Today most states have medical societies that will act as advocates for doctors with PAD in their relationships with state licensing bodies–especially when the physician has already gotten himself into trouble, perhaps by having his hospital privileges suspended. But those societies need verification that recovery is proceeding properly. There needs to be some hard evidence that a doctor is successfully following his program–that he is staying sober, getting better. That’s where the special treatment programs come in.
“We take urine drops,” Herb Trace said of his Evanston program, “and we take attendance.” All reliable treatment programs for doctors place emphasis on clean urine samples, taken at random, perhaps twice a month. Urinalysis is a method of detecting the residue of drugs that may have been taken.
The physician entering Angres’s program in Lombard signs up for an initial stay, lasting from four weeks to four months, with a mandatory 20 months of what is called aftercare. This is different from the way nonphysician addicts get help. Many go into AA on their own and chart their own course to sobriety. Others may go through a two- to four-week hospital stay, after which they are on their own, able to go to AA or avoid it as they please. Doctors in Angres’s program don’t just promise to be involved in the intensive, closely monitored two-year sequence, they sign contracts.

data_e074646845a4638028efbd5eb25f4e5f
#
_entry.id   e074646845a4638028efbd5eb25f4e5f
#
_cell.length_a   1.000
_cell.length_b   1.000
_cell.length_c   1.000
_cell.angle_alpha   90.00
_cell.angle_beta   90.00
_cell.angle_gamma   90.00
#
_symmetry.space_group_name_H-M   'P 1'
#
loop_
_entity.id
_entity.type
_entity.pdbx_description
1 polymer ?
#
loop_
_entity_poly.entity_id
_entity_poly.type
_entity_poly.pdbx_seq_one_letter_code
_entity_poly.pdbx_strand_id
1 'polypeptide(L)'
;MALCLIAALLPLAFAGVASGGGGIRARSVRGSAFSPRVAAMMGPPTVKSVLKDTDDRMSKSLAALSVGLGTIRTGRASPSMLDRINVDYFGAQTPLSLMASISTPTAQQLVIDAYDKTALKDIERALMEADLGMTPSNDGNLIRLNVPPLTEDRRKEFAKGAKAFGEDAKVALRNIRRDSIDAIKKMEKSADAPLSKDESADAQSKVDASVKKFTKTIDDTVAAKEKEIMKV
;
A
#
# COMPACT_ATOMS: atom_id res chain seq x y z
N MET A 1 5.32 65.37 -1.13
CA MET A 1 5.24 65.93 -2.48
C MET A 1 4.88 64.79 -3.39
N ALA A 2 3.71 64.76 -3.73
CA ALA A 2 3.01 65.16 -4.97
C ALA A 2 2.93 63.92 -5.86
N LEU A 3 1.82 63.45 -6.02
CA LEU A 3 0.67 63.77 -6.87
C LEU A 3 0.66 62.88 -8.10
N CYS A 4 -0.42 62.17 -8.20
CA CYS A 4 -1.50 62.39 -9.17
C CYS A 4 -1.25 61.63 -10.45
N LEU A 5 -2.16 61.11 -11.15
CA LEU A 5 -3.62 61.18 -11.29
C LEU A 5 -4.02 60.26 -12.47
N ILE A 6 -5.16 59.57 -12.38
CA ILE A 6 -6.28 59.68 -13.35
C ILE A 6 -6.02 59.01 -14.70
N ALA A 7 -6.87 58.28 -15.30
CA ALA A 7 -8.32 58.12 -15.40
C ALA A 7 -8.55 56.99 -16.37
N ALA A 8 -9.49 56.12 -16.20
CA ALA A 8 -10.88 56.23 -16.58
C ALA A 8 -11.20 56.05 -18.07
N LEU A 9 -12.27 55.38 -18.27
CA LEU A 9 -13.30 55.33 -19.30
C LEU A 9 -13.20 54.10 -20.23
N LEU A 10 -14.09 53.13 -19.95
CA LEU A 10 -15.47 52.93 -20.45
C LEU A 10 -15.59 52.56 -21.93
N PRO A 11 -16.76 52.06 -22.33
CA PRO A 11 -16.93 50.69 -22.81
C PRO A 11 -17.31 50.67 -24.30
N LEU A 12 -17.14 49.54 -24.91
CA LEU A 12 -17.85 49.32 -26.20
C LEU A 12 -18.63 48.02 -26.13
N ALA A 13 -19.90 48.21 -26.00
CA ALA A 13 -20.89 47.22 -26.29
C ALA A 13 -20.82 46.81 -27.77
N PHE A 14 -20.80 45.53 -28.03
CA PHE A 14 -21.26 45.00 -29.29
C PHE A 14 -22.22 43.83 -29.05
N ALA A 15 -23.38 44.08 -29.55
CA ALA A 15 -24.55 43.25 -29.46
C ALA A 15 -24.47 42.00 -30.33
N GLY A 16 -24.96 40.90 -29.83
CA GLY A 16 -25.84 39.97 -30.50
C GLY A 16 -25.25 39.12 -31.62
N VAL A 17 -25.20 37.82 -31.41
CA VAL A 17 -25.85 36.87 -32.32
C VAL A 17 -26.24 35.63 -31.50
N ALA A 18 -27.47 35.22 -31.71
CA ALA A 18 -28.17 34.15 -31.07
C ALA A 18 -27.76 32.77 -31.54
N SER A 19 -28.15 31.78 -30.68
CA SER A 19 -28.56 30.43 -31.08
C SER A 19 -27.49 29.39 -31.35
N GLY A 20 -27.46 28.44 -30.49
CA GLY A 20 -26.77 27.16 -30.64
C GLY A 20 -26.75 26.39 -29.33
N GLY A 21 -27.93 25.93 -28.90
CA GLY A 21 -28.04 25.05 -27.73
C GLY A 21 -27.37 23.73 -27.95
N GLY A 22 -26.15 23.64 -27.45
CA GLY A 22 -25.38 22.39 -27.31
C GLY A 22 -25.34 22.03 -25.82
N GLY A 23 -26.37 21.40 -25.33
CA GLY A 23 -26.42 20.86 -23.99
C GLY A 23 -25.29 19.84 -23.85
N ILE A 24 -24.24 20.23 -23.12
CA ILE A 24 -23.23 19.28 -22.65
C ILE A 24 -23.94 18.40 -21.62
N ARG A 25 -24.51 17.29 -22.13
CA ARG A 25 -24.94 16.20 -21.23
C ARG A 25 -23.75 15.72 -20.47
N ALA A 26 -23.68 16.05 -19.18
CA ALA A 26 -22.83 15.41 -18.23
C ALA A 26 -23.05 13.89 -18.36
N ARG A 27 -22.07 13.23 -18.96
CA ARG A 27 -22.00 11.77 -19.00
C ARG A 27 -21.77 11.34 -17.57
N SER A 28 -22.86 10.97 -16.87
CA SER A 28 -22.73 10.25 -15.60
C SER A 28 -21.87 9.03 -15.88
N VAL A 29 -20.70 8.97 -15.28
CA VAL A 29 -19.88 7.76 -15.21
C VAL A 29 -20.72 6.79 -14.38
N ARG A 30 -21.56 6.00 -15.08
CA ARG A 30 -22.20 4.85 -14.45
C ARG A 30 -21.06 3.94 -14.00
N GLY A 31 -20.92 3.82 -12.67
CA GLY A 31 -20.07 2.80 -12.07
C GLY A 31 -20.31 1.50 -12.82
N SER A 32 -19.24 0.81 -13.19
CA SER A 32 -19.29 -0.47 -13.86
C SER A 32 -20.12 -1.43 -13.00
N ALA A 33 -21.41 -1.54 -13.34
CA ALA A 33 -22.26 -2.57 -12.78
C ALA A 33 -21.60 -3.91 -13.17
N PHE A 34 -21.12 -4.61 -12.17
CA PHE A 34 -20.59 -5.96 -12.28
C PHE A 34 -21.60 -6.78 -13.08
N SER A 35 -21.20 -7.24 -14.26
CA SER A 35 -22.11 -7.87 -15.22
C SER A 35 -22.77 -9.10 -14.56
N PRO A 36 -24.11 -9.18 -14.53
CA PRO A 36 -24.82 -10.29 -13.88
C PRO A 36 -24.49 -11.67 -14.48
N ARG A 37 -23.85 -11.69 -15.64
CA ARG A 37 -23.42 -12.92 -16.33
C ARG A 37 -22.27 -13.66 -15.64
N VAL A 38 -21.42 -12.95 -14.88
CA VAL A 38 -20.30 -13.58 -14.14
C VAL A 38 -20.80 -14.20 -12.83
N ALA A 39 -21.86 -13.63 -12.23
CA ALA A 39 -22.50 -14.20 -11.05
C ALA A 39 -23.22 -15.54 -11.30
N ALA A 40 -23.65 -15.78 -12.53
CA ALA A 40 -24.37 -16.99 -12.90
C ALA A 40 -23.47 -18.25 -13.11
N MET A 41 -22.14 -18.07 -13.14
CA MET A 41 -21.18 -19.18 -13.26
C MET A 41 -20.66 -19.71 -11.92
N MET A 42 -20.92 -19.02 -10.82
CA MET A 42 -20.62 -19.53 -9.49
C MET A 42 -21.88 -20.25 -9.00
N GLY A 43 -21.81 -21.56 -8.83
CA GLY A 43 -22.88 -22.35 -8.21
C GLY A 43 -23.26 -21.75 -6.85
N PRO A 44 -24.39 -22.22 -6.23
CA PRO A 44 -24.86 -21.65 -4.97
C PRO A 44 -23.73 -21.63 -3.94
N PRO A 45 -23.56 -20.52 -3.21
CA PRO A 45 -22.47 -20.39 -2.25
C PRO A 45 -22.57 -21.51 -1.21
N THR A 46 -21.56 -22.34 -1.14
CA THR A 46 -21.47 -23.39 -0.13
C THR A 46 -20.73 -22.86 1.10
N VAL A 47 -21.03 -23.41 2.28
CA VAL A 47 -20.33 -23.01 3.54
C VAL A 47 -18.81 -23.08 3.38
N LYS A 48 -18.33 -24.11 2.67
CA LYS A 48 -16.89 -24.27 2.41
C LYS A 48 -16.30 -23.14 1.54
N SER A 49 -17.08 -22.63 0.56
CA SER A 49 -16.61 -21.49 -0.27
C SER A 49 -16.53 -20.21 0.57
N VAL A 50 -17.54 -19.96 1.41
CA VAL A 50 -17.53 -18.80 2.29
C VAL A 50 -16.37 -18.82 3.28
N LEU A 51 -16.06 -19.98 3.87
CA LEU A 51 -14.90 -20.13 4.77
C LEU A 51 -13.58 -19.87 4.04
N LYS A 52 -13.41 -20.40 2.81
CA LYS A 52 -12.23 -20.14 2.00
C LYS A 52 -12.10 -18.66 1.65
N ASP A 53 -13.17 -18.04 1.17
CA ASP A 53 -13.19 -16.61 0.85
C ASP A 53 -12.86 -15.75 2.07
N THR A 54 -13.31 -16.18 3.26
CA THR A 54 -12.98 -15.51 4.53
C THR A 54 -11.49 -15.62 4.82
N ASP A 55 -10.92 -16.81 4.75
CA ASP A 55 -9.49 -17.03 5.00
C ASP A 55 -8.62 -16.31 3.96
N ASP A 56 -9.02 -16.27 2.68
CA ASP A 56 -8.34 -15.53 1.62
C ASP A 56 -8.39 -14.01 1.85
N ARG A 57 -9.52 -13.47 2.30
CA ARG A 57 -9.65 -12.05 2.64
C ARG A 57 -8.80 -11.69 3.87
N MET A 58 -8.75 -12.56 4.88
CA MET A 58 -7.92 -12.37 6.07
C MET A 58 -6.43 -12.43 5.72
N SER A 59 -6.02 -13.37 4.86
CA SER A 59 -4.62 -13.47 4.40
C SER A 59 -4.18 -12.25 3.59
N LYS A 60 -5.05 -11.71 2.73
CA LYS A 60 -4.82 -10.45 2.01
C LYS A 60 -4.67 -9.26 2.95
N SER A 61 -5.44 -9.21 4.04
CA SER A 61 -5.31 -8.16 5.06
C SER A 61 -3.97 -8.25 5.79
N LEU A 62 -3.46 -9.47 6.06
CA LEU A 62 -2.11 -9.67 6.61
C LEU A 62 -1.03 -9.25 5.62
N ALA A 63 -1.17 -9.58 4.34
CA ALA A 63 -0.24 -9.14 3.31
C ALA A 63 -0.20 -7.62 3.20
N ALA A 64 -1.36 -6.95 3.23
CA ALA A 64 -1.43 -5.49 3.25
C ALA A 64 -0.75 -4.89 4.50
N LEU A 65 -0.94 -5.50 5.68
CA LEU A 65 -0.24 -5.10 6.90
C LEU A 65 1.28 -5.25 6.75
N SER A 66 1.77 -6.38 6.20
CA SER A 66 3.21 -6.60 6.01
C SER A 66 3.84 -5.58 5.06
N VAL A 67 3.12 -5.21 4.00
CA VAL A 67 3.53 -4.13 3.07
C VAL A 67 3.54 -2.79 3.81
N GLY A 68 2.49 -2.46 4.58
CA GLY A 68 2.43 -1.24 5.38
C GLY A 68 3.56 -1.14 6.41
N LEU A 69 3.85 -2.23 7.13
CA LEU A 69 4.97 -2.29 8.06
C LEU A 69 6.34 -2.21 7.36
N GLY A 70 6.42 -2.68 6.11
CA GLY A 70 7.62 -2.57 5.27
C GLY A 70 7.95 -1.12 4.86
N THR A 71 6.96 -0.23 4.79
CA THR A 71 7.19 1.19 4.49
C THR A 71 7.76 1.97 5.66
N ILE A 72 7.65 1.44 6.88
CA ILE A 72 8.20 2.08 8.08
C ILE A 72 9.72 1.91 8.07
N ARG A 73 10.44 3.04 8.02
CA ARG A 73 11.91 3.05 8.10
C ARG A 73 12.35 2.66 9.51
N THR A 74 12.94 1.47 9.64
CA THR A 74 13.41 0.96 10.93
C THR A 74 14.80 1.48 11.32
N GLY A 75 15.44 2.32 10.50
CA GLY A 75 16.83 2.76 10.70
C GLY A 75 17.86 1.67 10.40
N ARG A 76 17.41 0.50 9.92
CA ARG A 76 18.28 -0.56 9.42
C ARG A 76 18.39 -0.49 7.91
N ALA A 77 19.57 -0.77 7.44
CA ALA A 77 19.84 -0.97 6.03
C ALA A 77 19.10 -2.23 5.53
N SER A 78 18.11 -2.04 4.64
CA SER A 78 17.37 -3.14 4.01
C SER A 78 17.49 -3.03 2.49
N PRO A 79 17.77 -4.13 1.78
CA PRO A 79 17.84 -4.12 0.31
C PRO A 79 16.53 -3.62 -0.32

During that time a number of goals are accomplished: detoxification and stabilization, if necessary; education about PAD; introduction to group therapy and AA groups, including a weekly peer group (other doctors) as well as a nonpeer group. It is essential that the doctor with PAD get the benefit of AA groups composed of other doctors. The reasons are obvious: to have a layperson telling a doctor about a medical condition would simply not carry the weight necessary to break through denial. But it is equally essential that the doctor with PAD meet with “ordinary people,” so he doesn’t get the idea that his special position in society gives him special rights where this disease is concerned. Addicts come to think they’re God, because they have a kind of omnipotence, the power to alter the world at the drop of a pill (drink, injection, etc). Doctors think they’re God because they have power over life and death, the power to heal by laying on hands. Addicted doctors really have a problem with the question of who is God (or perhaps more relevant, who is not God).